cataract surgery benefits melbourne

Cataract Surgery Benefits vs Risks – Getting Ready For Eye Treatment

If you’ve just been told you have cataracts, you’ll be reassured to know that cataracts are one of those eye conditions that cause vision loss which can be easily reversed through cataract surgery.  But although cataract surgery is one of the most commonly performed procedures in the world, choosing to put your eyes under the knife is no inconsequential decision.

As with most, if not all, invasive medical procedures, cataract surgery has benefits but also risks. In consultation with your healthcare team, it’s up to you to decide whether the cataract surgery benefits outweigh the potential risk of complications or side effects. 


Cataract Surgery Benefits

The most obvious of all the cataract surgery benefits is having your sight restored. A cataract is an opacity or haze in the crystalline lens of your eye. This lens should be clear and transparent to allow light to pass through, which is vital for sharp vision. Eye conditions blocking this passage of light, such as a cataract or even something else like a scar on the cornea, won’t cause total blindness but can significantly reduce the quality of your vision.

Depending on the density and location of your cataract, you may feel your eyesight is only slightly compromised or it may be significantly impaired. Once the cataract has been removed, light can pass through the lens unhindered, restoring your vision to the level of clarity you had before the cataract began developing. You may also find colours look much brighter and more intense as well as your contrast vision improved. This may be apparent during situations such as driving in overcast or rainy conditions or trying to read a menu in a dimly lit restaurant.  

During cataract surgery, the entire crystalline lens is removed from the eye and replaced with an artificial lens implant known as an intraocular lens. In many cases, particularly if you have your surgery with a private ophthalmologist, this intraocular lens may be calculated to correct your prescription. This leads us to another major plus of cataract surgery – you may no longer need to depend on glasses or contact lenses after your operation. There are various types of intraocular lens implants that suit different lifestyles, vocations, and hobbies, and can reduce the amount of time you need to wear glasses.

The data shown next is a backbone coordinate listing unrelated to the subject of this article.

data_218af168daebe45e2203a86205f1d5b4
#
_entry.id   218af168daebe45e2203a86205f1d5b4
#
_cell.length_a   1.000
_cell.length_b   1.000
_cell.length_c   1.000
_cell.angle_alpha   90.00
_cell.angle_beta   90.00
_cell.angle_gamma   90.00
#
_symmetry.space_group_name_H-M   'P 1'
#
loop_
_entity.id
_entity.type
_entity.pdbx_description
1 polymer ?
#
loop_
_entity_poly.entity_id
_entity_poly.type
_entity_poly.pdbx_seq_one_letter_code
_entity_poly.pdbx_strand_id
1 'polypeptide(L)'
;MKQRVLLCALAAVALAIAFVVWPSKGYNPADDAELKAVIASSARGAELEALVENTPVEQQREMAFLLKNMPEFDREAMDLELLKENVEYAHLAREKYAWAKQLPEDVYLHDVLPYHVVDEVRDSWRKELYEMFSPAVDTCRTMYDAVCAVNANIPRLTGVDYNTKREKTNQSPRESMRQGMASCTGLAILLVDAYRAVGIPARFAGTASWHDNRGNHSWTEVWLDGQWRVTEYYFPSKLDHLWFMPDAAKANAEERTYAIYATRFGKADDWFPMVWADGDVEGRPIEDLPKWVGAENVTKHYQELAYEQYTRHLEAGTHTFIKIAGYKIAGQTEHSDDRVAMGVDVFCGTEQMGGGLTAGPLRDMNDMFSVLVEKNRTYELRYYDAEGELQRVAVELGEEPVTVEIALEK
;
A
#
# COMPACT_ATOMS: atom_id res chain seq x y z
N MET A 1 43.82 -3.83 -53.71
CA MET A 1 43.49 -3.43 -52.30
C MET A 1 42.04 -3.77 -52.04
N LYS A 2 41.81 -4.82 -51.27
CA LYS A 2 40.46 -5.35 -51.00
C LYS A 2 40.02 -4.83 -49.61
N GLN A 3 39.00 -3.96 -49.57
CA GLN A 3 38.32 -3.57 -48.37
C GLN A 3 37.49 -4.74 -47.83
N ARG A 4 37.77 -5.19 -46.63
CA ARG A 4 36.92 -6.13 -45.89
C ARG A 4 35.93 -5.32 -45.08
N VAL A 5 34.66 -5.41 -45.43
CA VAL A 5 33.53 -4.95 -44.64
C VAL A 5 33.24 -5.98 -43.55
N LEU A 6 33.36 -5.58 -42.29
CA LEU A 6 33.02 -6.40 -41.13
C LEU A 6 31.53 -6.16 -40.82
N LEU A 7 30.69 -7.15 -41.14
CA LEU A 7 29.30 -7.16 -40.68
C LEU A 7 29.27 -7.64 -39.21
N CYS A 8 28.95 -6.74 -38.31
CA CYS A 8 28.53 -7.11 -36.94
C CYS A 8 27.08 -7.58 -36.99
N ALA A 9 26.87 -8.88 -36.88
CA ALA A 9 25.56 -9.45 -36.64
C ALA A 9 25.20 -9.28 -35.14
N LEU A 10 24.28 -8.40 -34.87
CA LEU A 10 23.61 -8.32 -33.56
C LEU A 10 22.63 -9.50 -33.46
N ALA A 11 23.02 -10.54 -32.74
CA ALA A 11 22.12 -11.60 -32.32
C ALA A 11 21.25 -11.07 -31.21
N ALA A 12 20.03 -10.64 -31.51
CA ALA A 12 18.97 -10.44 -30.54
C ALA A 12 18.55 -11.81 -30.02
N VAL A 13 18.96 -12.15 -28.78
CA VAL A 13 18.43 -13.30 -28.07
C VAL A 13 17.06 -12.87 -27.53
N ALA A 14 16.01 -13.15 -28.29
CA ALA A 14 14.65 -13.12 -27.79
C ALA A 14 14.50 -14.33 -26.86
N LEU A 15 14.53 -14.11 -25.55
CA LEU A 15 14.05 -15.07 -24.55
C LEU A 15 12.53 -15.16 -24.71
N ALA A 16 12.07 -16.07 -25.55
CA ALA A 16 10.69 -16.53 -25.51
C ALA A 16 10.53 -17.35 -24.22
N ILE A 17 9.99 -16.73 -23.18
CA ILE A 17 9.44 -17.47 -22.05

treatment cataract surgery benefits melbourneFor example, you may choose to have an intraocular lens that corrects for your long-distance sight, meaning you wear glasses only for near work such as reading, computers, or sewing.

Alternatively, you may opt for a more premium multifocal intraocular lens.

This may provide you sufficient reading vision for you to very rarely need to put any glasses on at all, perhaps just for reading very fine print or in low lighting conditions.  


Cataract Surgery Risks

Cataract surgery is typically considered an uncomplicated, effective procedure with a high safety profile. However, it is not without a potential for adverse side effects. 

The most commonly encountered side effects are minor, such as increased glare sensitivity or dry eye, which tend to self-resolve over a number of months. These conditions simply need some support in the interim, such as using darker sunglasses or lubricant drops. You may also be aware of little floating specks or lines in your vision from natural debris inside the vitreous gel of the eyeball. 

Some people may be disappointed by their eyesight after their surgery if it is not as good as they were hoping. This can be due to various factors, which include misguided expectations, inaccurate calculations of the intraocular lens, or if there are other undetected or poorly managed eye conditions that may be limiting the vision. 

 However, there is also a small risk of a more serious complication occurring either during the surgery itself or during the recovery period. These include an eye infection inside the eyeball known as endophthalmitis, which can have devastating visual consequences if not treated promptly. Other potential risks of cataract surgery include a retinal detachment, swelling of the macula (known as cystoid macular oedema), increased eye pressure and glaucoma, or if a fragment of the cataract is left behind in the eye. Other adverse effects include prolonged pain and inflammation of the eye, swelling of the cornea, or bleeding inside the eye. 

Most of these potential complications can be treated or managed successfully, whether by your original cataract surgeon or another specialist ophthalmologist. 


Am I Ready for Cataract Surgery? 

In the majority of cases, people with visually significant cataracts will decide that the cataract surgery benefits far outweigh the likelihood of complications. Your treating ophthalmologist will perform a thorough examination to ensure your cataracts are suitable for removal. During their assessment, they will also be able to determine whether you have any other factors or eye conditions that mean they need to be more cautious when proceeding with cataract surgery

Though you should be largely guided by your optometrist or ophthalmologist and their expertise, you may decide that your eyesight is not bad enough to warrant surgery at this point in time, which is valid. If you feel you are still comfortable with driving and daily tasks, you may ask your health professional if it is safe to defer cataract surgery until your vision deteriorates further.  



Note: Any surgical or invasive procedure carries risks. Before proceeding, you should seek a second opinion from an appropriately qualified health practitioner.